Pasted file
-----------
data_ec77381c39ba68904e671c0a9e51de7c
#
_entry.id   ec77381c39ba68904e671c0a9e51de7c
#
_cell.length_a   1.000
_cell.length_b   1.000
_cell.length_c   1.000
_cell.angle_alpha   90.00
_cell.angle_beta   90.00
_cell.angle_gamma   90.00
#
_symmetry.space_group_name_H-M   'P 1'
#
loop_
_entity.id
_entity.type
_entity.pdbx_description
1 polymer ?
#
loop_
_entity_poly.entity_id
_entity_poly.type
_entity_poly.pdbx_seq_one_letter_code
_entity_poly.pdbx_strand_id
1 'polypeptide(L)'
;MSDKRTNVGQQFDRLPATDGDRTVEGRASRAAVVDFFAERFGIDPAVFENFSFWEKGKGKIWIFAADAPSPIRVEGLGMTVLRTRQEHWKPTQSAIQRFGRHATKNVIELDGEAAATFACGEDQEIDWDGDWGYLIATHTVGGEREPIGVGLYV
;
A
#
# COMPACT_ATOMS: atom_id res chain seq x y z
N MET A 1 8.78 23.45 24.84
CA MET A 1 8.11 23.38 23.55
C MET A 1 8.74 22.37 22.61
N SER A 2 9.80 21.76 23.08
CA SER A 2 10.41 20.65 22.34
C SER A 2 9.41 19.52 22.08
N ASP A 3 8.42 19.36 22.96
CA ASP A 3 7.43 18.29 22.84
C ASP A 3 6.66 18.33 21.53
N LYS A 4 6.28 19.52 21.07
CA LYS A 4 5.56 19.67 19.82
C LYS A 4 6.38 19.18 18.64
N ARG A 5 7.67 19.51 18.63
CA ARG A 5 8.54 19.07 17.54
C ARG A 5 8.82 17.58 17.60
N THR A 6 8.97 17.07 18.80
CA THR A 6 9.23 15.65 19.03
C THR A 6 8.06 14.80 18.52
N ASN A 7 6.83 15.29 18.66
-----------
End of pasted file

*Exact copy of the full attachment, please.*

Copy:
data_ec77381c39ba68904e671c0a9e51de7c
#
_entry.id   ec77381c39ba68904e671c0a9e51de7c
#
_cell.length_a   1.000
_cell.length_b   1.000
_cell.length_c   1.000
_cell.angle_alpha   90.00
_cell.angle_beta   90.00
_cell.angle_gamma   90.00
#
_symmetry.space_group_name_H-M   'P 1'
#
loop_
_entity.id
_entity.type
_entity.pdbx_description
1 polymer ?
#
loop_
_entity_poly.entity_id
_entity_poly.type
_entity_poly.pdbx_seq_one_letter_code
_entity_poly.pdbx_strand_id
1 'polypeptide(L)'
;MSDKRTNVGQQFDRLPATDGDRTVEGRASRAAVVDFFAERFGIDPAVFENFSFWEKGKGKIWIFAADAPSPIRVEGLGMTVLRTRQEHWKPTQSAIQRFGRHATKNVIELDGEAAATFACGEDQEIDWDGDWGYLIATHTVGGEREPIGVGLYV
;
A
#
# COMPACT_ATOMS: atom_id res chain seq x y z
N MET A 1 8.78 23.45 24.84
CA MET A 1 8.11 23.38 23.55
C MET A 1 8.74 22.37 22.61
N SER A 2 9.80 21.76 23.08
CA SER A 2 10.41 20.65 22.34
C SER A 2 9.41 19.52 22.08
N ASP A 3 8.42 19.36 22.96
CA ASP A 3 7.43 18.29 22.84
C ASP A 3 6.66 18.33 21.53
N LYS A 4 6.28 19.52 21.07
CA LYS A 4 5.56 19.67 19.82
C LYS A 4 6.38 19.18 18.64
N ARG A 5 7.67 19.51 18.63
CA ARG A 5 8.54 19.07 17.54
C ARG A 5 8.82 17.58 17.60
N THR A 6 8.97 17.07 18.80
CA THR A 6 9.23 15.65 19.03
C THR A 6 8.06 14.80 18.52
N ASN A 7 6.83 15.29 18.66